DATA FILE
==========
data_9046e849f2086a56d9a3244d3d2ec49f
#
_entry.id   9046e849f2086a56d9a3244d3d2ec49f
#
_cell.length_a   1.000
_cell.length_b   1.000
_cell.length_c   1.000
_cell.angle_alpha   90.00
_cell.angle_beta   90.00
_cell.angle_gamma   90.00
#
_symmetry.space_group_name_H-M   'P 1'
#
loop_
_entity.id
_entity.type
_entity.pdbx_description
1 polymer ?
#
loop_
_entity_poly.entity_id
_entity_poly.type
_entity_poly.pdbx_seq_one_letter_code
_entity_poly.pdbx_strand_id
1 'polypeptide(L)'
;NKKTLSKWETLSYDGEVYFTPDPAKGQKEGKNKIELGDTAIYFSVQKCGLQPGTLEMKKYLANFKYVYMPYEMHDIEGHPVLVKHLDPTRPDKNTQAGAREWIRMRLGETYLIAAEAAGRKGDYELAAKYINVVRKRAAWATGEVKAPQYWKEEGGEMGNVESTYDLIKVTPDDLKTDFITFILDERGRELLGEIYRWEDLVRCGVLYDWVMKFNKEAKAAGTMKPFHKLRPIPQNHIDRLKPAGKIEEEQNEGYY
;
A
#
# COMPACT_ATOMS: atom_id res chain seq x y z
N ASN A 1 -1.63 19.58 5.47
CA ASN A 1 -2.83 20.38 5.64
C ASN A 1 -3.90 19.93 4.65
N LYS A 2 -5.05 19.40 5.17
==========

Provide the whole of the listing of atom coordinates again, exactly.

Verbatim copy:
data_9046e849f2086a56d9a3244d3d2ec49f
#
_entry.id   9046e849f2086a56d9a3244d3d2ec49f
#
_cell.length_a   1.000
_cell.length_b   1.000
_cell.length_c   1.000
_cell.angle_alpha   90.00
_cell.angle_beta   90.00
_cell.angle_gamma   90.00
#
_symmetry.space_group_name_H-M   'P 1'
#
loop_
_entity.id
_entity.type
_entity.pdbx_description
1 polymer ?
#
loop_
_entity_poly.entity_id
_entity_poly.type
_entity_poly.pdbx_seq_one_letter_code
_entity_poly.pdbx_strand_id
1 'polypeptide(L)'
;NKKTLSKWETLSYDGEVYFTPDPAKGQKEGKNKIELGDTAIYFSVQKCGLQPGTLEMKKYLANFKYVYMPYEMHDIEGHPVLVKHLDPTRPDKNTQAGAREWIRMRLGETYLIAAEAAGRKGDYELAAKYINVVRKRAAWATGEVKAPQYWKEEGGEMGNVESTYDLIKVTPDDLKTDFITFILDERGRELLGEIYRWEDLVRCGVLYDWVMKFNKEAKAAGTMKPFHKLRPIPQNHIDRLKPAGKIEEEQNEGYY
;
A
#
# COMPACT_ATOMS: atom_id res chain seq x y z
N ASN A 1 -1.63 19.58 5.47
CA ASN A 1 -2.83 20.38 5.64
C ASN A 1 -3.90 19.93 4.65
N LYS A 2 -5.05 19.40 5.17